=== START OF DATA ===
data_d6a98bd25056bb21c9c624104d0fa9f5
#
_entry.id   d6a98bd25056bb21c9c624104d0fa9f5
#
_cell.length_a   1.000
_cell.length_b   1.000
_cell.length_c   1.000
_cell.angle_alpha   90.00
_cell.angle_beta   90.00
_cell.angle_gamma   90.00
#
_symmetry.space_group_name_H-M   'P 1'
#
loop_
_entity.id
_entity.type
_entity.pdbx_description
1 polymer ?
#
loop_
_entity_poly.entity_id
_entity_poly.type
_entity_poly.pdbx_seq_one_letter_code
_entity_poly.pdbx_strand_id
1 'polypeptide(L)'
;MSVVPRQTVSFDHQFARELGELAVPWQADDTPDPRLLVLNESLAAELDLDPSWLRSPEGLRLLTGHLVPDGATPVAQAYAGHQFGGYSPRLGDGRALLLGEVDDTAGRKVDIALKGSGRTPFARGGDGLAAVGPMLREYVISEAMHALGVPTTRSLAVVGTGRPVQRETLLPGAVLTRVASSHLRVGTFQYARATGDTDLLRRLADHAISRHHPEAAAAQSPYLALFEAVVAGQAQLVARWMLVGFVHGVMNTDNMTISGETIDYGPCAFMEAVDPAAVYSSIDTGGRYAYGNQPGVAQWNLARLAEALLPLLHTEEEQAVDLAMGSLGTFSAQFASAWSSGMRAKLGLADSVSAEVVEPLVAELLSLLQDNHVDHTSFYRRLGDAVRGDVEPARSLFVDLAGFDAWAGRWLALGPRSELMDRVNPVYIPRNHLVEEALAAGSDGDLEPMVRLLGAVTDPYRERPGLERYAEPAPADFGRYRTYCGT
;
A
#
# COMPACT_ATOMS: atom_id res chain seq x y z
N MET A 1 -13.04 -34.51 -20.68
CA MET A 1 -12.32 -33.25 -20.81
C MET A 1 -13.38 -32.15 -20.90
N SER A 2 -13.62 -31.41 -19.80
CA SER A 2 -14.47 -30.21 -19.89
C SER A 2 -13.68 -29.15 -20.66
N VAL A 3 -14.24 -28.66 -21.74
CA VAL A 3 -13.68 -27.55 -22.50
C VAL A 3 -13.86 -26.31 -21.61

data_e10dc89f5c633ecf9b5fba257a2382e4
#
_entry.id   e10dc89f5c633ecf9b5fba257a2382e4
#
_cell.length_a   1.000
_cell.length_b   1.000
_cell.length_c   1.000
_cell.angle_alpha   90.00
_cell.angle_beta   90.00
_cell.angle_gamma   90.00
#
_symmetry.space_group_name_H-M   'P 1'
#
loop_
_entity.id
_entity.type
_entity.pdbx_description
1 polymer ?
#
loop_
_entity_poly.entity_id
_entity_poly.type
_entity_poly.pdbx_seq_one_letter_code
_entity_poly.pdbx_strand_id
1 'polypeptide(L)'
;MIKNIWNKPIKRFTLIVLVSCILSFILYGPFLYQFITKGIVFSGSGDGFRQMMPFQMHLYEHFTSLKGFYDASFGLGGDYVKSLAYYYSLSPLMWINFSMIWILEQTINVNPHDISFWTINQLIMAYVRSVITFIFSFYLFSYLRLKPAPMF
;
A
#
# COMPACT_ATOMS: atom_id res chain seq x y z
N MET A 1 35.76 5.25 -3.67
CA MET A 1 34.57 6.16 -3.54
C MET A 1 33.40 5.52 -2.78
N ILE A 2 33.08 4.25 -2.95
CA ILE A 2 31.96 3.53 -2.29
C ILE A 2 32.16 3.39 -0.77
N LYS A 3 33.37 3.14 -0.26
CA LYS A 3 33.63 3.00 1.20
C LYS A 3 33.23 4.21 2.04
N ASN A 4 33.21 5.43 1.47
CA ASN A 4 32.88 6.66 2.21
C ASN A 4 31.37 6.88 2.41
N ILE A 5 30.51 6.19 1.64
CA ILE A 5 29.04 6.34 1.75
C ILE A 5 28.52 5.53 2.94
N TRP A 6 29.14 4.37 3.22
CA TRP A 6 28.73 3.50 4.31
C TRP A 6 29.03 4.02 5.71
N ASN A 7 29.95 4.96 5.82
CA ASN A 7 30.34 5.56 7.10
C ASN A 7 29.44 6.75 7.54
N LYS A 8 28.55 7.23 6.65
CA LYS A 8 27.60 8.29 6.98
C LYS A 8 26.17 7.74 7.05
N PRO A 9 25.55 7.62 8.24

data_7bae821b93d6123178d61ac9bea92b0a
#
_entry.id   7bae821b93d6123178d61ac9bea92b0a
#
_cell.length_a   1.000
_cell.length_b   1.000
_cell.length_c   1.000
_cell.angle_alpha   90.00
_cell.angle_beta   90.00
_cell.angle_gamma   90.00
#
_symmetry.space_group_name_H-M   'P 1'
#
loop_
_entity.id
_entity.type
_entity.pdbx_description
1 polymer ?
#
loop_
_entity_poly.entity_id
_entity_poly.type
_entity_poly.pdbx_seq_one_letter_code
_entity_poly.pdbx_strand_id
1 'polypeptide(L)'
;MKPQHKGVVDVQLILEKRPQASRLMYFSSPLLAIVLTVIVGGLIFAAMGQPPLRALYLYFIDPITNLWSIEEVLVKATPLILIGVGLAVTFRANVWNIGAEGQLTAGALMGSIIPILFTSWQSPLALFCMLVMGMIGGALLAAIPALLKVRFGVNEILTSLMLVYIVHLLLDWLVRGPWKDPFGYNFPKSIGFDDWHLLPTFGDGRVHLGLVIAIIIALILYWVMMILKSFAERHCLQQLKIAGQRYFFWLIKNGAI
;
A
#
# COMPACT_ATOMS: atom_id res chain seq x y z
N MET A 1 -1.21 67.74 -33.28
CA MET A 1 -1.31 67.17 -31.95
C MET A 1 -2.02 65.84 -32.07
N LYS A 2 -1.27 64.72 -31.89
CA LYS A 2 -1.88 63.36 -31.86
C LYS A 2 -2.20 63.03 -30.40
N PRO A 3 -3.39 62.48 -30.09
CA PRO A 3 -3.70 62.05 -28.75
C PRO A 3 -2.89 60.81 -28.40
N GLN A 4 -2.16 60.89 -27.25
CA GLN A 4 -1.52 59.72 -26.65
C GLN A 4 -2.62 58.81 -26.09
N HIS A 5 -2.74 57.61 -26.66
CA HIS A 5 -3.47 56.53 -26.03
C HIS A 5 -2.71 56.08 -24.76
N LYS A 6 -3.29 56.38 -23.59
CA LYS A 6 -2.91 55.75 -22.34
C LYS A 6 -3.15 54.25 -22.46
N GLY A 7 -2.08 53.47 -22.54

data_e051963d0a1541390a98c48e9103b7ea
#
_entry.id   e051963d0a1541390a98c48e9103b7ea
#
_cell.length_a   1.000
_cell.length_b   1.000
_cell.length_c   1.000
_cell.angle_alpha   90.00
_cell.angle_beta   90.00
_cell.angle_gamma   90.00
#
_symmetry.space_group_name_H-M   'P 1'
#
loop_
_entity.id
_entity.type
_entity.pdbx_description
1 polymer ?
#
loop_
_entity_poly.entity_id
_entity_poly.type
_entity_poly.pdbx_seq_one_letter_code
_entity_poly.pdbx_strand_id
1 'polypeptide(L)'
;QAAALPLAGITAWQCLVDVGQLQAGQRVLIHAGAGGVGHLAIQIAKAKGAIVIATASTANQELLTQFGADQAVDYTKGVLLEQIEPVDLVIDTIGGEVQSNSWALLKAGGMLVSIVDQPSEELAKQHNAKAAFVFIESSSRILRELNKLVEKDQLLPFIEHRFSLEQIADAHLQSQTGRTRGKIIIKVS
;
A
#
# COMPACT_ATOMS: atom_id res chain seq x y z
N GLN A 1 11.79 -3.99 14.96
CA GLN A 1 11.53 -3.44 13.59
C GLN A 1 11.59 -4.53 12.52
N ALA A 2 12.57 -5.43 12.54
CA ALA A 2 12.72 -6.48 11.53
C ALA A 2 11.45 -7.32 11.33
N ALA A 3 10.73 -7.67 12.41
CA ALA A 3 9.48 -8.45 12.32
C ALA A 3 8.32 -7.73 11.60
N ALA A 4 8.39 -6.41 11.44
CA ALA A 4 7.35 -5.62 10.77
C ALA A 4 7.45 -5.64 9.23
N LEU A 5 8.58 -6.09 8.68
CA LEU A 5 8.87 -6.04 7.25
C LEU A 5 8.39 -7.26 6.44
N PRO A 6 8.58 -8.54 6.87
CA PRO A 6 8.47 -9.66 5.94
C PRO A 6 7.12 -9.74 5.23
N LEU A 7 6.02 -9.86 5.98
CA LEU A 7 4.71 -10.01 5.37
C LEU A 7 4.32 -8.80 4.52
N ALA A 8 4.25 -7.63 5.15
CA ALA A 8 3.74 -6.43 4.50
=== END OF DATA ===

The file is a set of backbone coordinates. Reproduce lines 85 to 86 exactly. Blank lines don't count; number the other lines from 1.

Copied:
N TRP A 6 29.14 4.37 3.22
CA TRP A 6 28.73 3.50 4.31